In senior tournaments using college rules and featuring former NBA players Tim Hardaway, Greg Kite, Mitchell Wiggins and Wali Jones, Sambuca's teams have consistently swept their age groups. Led by MVP Bill Berringer, a former quarterback at Colorado State, the Over-65 team beat Argentina by 17 points to win in Puerto Rico. Chauffeured around in a restored 1942 military jeep, Sambuca also walloped opponents from Brazil, Chile, Russia and Latvia. It has won four of the last five U.S. Championships, captured world titles in Orlando (2003) and New Zealand (2005) and will be monumental favorites in 2009 major tournaments in Sydney, Australia and the Czech Republic capital of Prague. Sambuca Over-65 is so dominant, in fact, it's considering entering the younger Over-60 event in an attempt to level the court.

"The disparity between the U.S. Olympic teams and their competition 40 and 50 years ago is the same with us," Forsythe says. "We're playing the guys that lagged behind then, and our generation is still superior now."

Which is all the more impressive when you digest that Sambuca is indeed older than peach baskets. The players don't suck strained peas through a straw, but they did learn the game in an era of The Shirelles' "Soldier Boy" rather than some rap teen's "Soulja Boy." Their wives are named Doris, Mabel and Edna; their exploits more likely to be chronicled in GeezerJock Magazine than Senator Mitchell's Steroid Report.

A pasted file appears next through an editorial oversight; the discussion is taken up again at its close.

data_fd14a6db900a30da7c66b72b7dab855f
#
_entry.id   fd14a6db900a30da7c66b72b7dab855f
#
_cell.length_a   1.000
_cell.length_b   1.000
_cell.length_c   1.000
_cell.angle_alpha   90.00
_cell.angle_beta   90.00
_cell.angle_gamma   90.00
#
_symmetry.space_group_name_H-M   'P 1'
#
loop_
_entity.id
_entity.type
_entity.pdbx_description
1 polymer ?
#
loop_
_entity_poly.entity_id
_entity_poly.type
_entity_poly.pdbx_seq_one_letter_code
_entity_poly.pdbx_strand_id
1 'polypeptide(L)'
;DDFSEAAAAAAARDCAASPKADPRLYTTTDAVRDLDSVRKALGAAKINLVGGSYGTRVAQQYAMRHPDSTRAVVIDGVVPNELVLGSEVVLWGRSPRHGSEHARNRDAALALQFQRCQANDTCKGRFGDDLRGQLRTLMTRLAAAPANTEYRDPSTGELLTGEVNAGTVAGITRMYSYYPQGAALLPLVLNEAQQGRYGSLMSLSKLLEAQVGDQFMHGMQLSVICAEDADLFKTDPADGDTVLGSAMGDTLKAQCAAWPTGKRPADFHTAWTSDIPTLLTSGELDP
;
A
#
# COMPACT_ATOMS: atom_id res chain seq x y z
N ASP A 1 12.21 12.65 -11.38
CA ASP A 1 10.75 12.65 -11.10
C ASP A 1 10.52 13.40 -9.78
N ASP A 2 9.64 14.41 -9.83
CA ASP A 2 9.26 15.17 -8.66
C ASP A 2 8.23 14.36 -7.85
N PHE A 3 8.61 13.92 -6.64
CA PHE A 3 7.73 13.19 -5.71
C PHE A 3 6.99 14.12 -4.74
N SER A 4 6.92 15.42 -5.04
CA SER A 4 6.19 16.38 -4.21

Dick Forsythe (far right, sitting on Jeep) says he's a better player now than he was in college.
Dick Forsythe (far right, sitting on Jeep) says he's a better player now than he was in college.

With the American life expectancy hovering around 77, it seems unrealistic that even handfuls of Viagra and a belly full of vigor will fuel Forsythe and his hyperactive AARP members to continued world dominance. But then again, later this month 77-year-old Dick Clark will rock in another New Year.

Out with the old. In with the...old.

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